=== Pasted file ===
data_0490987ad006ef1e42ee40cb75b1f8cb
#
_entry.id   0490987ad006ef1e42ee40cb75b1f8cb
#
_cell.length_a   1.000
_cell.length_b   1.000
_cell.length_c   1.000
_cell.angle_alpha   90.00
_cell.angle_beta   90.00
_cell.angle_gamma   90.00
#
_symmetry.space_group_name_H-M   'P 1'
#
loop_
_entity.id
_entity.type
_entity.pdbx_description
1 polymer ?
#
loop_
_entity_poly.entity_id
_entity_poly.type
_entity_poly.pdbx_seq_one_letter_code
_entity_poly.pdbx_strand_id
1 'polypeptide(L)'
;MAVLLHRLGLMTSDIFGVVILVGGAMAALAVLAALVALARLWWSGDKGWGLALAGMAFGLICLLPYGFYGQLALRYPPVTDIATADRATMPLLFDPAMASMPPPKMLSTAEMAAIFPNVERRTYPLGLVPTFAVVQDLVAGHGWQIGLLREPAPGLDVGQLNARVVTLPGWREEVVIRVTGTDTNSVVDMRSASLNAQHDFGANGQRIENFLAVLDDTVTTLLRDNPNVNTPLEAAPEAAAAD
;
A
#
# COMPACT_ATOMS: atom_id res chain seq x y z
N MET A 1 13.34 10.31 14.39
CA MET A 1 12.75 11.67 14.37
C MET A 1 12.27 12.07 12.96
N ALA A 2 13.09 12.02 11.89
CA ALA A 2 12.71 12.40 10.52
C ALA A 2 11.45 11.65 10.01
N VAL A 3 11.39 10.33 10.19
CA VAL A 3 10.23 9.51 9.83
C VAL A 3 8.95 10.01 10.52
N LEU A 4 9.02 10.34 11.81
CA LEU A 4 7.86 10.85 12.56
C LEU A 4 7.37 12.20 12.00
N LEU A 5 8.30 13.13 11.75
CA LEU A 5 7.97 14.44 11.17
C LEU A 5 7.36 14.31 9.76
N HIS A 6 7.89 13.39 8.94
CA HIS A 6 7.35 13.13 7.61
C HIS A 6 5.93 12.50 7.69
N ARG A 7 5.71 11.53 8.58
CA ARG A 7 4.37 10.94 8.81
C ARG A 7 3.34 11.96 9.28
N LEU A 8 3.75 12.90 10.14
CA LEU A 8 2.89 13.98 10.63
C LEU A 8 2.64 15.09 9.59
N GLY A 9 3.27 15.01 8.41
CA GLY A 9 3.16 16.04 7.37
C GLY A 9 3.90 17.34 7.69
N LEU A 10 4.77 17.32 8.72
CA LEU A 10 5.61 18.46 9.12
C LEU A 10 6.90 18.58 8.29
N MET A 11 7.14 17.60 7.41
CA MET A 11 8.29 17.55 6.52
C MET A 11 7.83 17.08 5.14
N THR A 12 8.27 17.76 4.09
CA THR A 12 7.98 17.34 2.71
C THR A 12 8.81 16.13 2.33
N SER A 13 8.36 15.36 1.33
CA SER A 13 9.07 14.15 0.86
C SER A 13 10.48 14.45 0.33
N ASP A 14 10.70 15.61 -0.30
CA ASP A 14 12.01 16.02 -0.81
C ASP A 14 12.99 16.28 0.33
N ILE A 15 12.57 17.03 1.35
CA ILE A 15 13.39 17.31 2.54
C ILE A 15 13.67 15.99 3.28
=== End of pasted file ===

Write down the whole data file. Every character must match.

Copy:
data_0490987ad006ef1e42ee40cb75b1f8cb
#
_entry.id   0490987ad006ef1e42ee40cb75b1f8cb
#
_cell.length_a   1.000
_cell.length_b   1.000
_cell.length_c   1.000
_cell.angle_alpha   90.00
_cell.angle_beta   90.00
_cell.angle_gamma   90.00
#
_symmetry.space_group_name_H-M   'P 1'
#
loop_
_entity.id
_entity.type
_entity.pdbx_description
1 polymer ?
#
loop_
_entity_poly.entity_id
_entity_poly.type
_entity_poly.pdbx_seq_one_letter_code
_entity_poly.pdbx_strand_id
1 'polypeptide(L)'
;MAVLLHRLGLMTSDIFGVVILVGGAMAALAVLAALVALARLWWSGDKGWGLALAGMAFGLICLLPYGFYGQLALRYPPVTDIATADRATMPLLFDPAMASMPPPKMLSTAEMAAIFPNVERRTYPLGLVPTFAVVQDLVAGHGWQIGLLREPAPGLDVGQLNARVVTLPGWREEVVIRVTGTDTNSVVDMRSASLNAQHDFGANGQRIENFLAVLDDTVTTLLRDNPNVNTPLEAAPEAAAAD
;
A
#
# COMPACT_ATOMS: atom_id res chain seq x y z
N MET A 1 13.34 10.31 14.39
CA MET A 1 12.75 11.67 14.37
C MET A 1 12.27 12.07 12.96
N ALA A 2 13.09 12.02 11.89
CA ALA A 2 12.71 12.40 10.52
C ALA A 2 11.45 11.65 10.01
N VAL A 3 11.39 10.33 10.19
CA VAL A 3 10.23 9.51 9.83
C VAL A 3 8.95 10.01 10.52
N LEU A 4 9.02 10.34 11.81
CA LEU A 4 7.86 10.85 12.56
C LEU A 4 7.37 12.20 12.00
N LEU A 5 8.30 13.13 11.75
CA LEU A 5 7.97 14.44 11.17
C LEU A 5 7.36 14.31 9.76
N HIS A 6 7.89 13.39 8.94
CA HIS A 6 7.35 13.13 7.61
C HIS A 6 5.93 12.50 7.69
N ARG A 7 5.71 11.53 8.58
CA ARG A 7 4.37 10.94 8.81
C ARG A 7 3.34 11.96 9.28
N LEU A 8 3.75 12.90 10.14
CA LEU A 8 2.89 13.98 10.63
C LEU A 8 2.64 15.09 9.59
N GLY A 9 3.27 15.01 8.41
CA GLY A 9 3.16 16.04 7.37
C GLY A 9 3.90 17.34 7.69
N LEU A 10 4.77 17.32 8.72
CA LEU A 10 5.61 18.46 9.12
C LEU A 10 6.90 18.58 8.29
N MET A 11 7.14 17.60 7.41
CA MET A 11 8.29 17.55 6.52
C MET A 11 7.83 17.08 5.14
N THR A 12 8.27 17.76 4.09
CA THR A 12 7.98 17.34 2.71
C THR A 12 8.81 16.13 2.33
N SER A 13 8.36 15.36 1.33
CA SER A 13 9.07 14.15 0.86
C SER A 13 10.48 14.45 0.33
N ASP A 14 10.70 15.61 -0.30
CA ASP A 14 12.01 16.02 -0.81
C ASP A 14 12.99 16.28 0.33
N ILE A 15 12.57 17.03 1.35
CA ILE A 15 13.39 17.31 2.54
C ILE A 15 13.67 15.99 3.28